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American Surety Co. v. First Nat. Bank of Ashley.

UNITED STATES COURT OF APPEALS FOR THE THIRD CIRCUIT


April 29, 1938

AMERICAN SURETY CO. OF NEW YORK
v.
FIRST NAT. BANK OF ASHLEY.

Appeal from the District Court of the United States for the Middle District of Pennsylvania; Albert L. Watson, Judge.

Author: Davis

Before DAVIS and THOMPSON, Circuit Judges, and DICKINSON, District Judge.

DAVIS, Circuit Judge.

Designating the parties as they stood in the District Court, the plaintiff has appealed from an order of the District Court dismissing its bill in equity in which it sought to be subrogated to certain alleged rights of the borough of Ashley, school district of Ashley, and county of Luzerne, Pa., hereinafter called the tax districts, against the defendant.

There are two questions at issue. The first one is whether or not the tax districts have any rights against the defendant to which the plaintiff could be subrogated, and the second is whether or not the plaintiff has shown that it is entilted to subrogation by showing that as between the defendant and itself the defendant should bear the loss here involved.

The facts are as follows: From 1918 to and including 1929, Thomas Henichek was tax collector for the tax districts. As such, he furnished an official bond each year on which the plaintiff was surety. The condition in these bonds was that Henichek "shall and will well and truly, collect and pay over, account for, according to law, the whole amount of taxes charged and assessed in the Duplicates which shall be delivered to him and faithfully discharge the duties appertaining to the office of Collector of Taxes. * * * " In 1927 the principal amount of his official bond was $20,000, in 1928 it was $30,000, and in 1929 it was $35,000.

John M. Jones was the plaintiff's general agent in the tax districts, and had been such for about ten years. He passes on the risk, received payment of premiums, delivered the bonds, and performed other duties of a general agent.

It appears that Henichek deposited all of the taxes collected by him in the defendant bank in an account designated "Thomas Henichek, Jr., Tax Collector," and that the defendant knew that all of the money deposited in that account was for taxes.

The evidence indicates that Henichek was often late in settling the tax duplicates, and while there is no proof that he ever acted dishonestly, it does appear that he did not or could not collect all of the taxes assessed. A practice developed, of which the plaintiff was aware through its agent, Jones, whereby the defendant would loan Henichek money each year on short term notes to enable him to pay the delinquent taxes to the tax districts and thus clear up the duplicate for the previous year. In 1924, the defendant loaned him $6,000; in 1925, $8,000; in 1926, $12,500; and in 1927, $18,000. The defendant deposited the proceeds of these loans in the "tax collector" account, and when the notes became due, it charged them to the same account. In 1928 Henichek was unusually late in clearing his duplicate for 1927, and there was $39,154.94 in taxes uncollected on the 1926 and 1927 duplicates. On October 3, 1928, the borough of Ashley appointed a committee to consult Jones and to ascertain the procedure necessary to collect from the plaintiff the balance due on the duplicates. This committee reported five days later that Jones had informed it that procedure against the plaintiff would not yield results for two years. It also reported that it had discussed the matter with the deputy controller and the solicitor for the county commissioners for Luzerne county, and that Henichek had requested that he be given two weeks' time to settle, ascribing his delay to the failure of many taxpayers to pay their taxes. W. A. Edgar, treasurer for the borough of Ashley, cashier in the defendant bank, and subagent for Jones, discussed the matter further with Jones and informed him that the bank was considering making a loan to Henichek in the sum of $25,000, on the security of the uncollected taxes on the 1926 and 1927 duplicates. On October 20, 1928, the bank loaned Henichek the $25,000 on three thirty-day notes, and, according to its custom, deposited the money in the "tax collector" account. Henichek then paid the tax districts and cleared his duplicates for 1927. On the date the notes became due, the bank charged them to the same account, thereby receiving payment in full.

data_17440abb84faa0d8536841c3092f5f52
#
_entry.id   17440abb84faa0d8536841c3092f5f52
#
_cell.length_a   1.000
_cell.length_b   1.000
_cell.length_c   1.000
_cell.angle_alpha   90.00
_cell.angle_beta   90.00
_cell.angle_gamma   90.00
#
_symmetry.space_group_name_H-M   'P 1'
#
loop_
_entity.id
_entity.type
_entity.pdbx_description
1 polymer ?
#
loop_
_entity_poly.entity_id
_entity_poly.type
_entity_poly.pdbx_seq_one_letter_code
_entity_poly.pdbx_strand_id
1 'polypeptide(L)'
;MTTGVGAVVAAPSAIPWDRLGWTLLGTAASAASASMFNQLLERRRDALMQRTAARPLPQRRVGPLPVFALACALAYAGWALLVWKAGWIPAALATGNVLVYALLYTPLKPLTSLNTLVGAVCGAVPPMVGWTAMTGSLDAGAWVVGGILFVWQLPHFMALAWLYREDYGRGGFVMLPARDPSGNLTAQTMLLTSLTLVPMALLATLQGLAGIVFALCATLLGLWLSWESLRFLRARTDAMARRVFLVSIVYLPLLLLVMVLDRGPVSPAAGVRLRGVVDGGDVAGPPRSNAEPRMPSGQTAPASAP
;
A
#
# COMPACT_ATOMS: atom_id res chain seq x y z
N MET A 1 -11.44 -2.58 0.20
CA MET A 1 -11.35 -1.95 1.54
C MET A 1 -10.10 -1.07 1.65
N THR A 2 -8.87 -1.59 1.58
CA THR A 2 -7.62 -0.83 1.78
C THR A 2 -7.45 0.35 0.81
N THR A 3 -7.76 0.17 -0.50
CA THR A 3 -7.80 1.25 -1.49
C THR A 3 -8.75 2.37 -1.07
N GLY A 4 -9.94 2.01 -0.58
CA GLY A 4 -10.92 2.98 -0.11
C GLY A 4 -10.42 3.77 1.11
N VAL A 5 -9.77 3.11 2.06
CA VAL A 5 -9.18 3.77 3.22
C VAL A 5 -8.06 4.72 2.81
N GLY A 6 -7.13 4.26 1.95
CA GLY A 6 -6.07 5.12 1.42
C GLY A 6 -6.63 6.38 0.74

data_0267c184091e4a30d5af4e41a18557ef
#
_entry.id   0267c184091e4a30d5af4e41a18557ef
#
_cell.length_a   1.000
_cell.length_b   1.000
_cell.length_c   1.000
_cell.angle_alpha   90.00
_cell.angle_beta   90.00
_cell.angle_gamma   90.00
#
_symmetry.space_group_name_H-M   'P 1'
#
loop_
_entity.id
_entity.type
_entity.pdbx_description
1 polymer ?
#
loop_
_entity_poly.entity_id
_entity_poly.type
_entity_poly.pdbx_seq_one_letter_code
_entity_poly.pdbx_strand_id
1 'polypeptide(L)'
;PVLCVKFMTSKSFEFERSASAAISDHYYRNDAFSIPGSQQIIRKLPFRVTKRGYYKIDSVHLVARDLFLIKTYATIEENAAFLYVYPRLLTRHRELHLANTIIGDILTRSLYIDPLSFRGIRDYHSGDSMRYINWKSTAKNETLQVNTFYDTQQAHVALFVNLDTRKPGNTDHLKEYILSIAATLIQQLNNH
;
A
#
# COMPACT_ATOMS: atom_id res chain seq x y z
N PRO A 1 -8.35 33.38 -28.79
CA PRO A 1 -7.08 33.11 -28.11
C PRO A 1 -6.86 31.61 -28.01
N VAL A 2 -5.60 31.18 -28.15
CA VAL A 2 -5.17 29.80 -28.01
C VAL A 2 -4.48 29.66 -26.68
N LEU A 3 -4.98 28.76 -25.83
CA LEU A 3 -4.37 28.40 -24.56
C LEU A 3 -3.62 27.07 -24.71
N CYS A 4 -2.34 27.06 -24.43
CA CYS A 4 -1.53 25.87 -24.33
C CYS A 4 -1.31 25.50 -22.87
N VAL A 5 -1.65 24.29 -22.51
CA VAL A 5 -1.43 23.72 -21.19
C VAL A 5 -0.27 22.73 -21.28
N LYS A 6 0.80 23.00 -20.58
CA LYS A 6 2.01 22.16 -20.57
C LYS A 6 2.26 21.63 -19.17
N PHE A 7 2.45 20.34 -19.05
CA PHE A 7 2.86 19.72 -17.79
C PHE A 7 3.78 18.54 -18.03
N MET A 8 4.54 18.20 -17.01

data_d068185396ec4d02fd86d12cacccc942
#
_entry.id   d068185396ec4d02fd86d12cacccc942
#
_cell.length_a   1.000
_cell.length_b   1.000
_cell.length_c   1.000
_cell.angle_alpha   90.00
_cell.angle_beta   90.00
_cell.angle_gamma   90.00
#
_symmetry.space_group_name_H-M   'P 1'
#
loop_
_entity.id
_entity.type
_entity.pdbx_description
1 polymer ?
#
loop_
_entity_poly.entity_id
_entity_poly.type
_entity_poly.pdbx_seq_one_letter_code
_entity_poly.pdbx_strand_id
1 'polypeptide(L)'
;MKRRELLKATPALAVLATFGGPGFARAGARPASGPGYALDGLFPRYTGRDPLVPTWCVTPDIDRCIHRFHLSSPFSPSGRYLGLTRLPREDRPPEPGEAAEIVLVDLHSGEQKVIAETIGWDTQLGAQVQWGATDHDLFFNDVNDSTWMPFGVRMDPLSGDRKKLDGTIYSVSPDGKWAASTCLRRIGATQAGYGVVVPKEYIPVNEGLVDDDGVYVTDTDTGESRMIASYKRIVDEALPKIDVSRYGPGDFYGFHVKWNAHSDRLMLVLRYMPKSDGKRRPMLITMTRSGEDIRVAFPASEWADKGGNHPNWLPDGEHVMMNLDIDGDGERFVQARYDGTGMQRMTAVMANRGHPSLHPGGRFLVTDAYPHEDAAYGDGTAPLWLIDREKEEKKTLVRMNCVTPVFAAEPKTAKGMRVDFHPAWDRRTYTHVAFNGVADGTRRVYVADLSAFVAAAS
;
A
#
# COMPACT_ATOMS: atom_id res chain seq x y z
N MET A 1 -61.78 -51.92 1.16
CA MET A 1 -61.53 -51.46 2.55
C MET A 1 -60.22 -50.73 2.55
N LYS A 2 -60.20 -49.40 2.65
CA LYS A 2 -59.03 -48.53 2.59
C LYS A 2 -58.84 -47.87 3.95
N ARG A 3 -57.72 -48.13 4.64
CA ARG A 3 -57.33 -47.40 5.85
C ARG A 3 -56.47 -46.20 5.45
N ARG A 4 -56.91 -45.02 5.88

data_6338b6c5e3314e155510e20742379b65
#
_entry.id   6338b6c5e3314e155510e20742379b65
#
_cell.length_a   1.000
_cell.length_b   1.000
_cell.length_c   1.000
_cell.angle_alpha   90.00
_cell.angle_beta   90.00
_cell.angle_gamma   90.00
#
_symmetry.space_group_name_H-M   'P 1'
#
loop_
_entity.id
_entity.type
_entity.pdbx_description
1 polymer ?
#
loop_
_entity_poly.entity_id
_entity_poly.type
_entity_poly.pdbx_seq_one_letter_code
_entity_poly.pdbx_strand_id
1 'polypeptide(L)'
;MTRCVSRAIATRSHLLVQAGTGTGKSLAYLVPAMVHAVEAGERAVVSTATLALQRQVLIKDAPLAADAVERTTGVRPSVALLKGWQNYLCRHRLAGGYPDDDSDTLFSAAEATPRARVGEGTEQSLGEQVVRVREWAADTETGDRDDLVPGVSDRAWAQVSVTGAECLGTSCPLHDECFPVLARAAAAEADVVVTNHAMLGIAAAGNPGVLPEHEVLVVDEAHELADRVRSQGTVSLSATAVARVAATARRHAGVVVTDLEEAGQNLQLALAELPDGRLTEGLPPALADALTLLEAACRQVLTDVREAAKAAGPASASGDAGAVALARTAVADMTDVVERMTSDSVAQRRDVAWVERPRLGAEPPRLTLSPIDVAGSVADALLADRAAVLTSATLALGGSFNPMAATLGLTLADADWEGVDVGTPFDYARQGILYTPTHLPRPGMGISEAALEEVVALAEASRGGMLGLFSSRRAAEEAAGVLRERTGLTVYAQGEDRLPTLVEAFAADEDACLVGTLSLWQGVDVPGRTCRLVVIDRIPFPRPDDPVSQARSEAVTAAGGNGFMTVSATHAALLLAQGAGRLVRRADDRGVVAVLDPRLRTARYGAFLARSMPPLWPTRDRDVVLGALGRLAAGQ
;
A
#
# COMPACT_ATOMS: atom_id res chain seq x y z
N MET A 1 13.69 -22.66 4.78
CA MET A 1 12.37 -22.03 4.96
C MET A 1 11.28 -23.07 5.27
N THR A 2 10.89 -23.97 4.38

It does not appear clearly from the record whether or not Henichek or his successor ever thereafter collected an amount equal to the loan on the 1926 and 1927 duplicates. It does appear, however, that by 1931 there was a shortage in Henichek's account on the 1927 duplicate of only $340.54.

In 1931, the plaintiff paid the tax districts sums amounting to $36,193.73 for shortages in Henichek's account. This sum included shortages of $340.54 in the duplicate for 1927; $23,039.14 and $4,440.94 on the duplicate for 1928; and $8,373.11 on the duplicate for 1929. The plaintiff was able to collect $7,603.15 from property and liens assigned to it by Henichek, and thus reduced its loss to $28,590.58.

On November 13, 1934, the plaintiff filed its bill in equity in the District Court, in which it sought to be subrogated to certain alleged rights of the tax districts against the defendant. It alleged that the defendant had participated in a breach of trust by charging the loan of $25,000 which it described as "personal obligations" of Henichek, to the "tax collector" account knowing that this account contained only tax money. It also alleged that the defendant had permitted Henichek to withdraw $1,632 for his own use.